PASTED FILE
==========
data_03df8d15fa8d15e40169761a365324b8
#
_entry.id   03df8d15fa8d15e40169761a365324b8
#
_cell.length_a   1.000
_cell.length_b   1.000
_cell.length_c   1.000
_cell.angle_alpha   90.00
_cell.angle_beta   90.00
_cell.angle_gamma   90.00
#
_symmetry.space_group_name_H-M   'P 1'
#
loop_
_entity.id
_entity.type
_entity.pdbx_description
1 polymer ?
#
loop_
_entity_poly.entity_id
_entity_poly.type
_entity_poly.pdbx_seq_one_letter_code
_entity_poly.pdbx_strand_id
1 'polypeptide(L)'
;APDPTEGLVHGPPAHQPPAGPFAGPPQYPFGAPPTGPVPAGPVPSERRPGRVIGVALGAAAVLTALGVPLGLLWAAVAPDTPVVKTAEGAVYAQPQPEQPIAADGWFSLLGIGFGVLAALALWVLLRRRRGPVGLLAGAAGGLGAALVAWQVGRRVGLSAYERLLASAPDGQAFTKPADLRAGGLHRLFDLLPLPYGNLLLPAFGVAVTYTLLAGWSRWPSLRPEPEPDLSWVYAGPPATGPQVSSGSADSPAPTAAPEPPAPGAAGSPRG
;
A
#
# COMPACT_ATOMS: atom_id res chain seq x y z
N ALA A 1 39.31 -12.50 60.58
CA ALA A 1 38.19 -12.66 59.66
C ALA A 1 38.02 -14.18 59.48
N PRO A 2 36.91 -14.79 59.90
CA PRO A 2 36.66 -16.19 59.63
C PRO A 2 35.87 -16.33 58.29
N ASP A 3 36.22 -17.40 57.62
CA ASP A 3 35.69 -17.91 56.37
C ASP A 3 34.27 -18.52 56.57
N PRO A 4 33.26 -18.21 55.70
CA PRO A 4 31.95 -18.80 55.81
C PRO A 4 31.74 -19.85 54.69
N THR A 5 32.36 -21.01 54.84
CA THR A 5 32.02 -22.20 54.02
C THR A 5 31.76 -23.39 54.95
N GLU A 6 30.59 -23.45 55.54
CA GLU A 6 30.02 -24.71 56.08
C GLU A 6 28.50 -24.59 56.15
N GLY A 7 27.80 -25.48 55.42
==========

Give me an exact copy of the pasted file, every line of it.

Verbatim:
data_03df8d15fa8d15e40169761a365324b8
#
_entry.id   03df8d15fa8d15e40169761a365324b8
#
_cell.length_a   1.000
_cell.length_b   1.000
_cell.length_c   1.000
_cell.angle_alpha   90.00
_cell.angle_beta   90.00
_cell.angle_gamma   90.00
#
_symmetry.space_group_name_H-M   'P 1'
#
loop_
_entity.id
_entity.type
_entity.pdbx_description
1 polymer ?
#
loop_
_entity_poly.entity_id
_entity_poly.type
_entity_poly.pdbx_seq_one_letter_code
_entity_poly.pdbx_strand_id
1 'polypeptide(L)'
;APDPTEGLVHGPPAHQPPAGPFAGPPQYPFGAPPTGPVPAGPVPSERRPGRVIGVALGAAAVLTALGVPLGLLWAAVAPDTPVVKTAEGAVYAQPQPEQPIAADGWFSLLGIGFGVLAALALWVLLRRRRGPVGLLAGAAGGLGAALVAWQVGRRVGLSAYERLLASAPDGQAFTKPADLRAGGLHRLFDLLPLPYGNLLLPAFGVAVTYTLLAGWSRWPSLRPEPEPDLSWVYAGPPATGPQVSSGSADSPAPTAAPEPPAPGAAGSPRG
;
A
#
# COMPACT_ATOMS: atom_id res chain seq x y z
N ALA A 1 39.31 -12.50 60.58
CA ALA A 1 38.19 -12.66 59.66
C ALA A 1 38.02 -14.18 59.48
N PRO A 2 36.91 -14.79 59.90
CA PRO A 2 36.66 -16.19 59.63
C PRO A 2 35.87 -16.33 58.29
N ASP A 3 36.22 -17.40 57.62
CA ASP A 3 35.69 -17.91 56.37
C ASP A 3 34.27 -18.52 56.57
N PRO A 4 33.26 -18.21 55.70
CA PRO A 4 31.95 -18.80 55.81
C PRO A 4 31.74 -19.85 54.69
N THR A 5 32.36 -21.01 54.84
CA THR A 5 32.02 -22.20 54.02
C THR A 5 31.76 -23.39 54.95
N GLU A 6 30.59 -23.45 55.54
CA GLU A 6 30.02 -24.71 56.08
C GLU A 6 28.50 -24.59 56.15
N GLY A 7 27.80 -25.48 55.42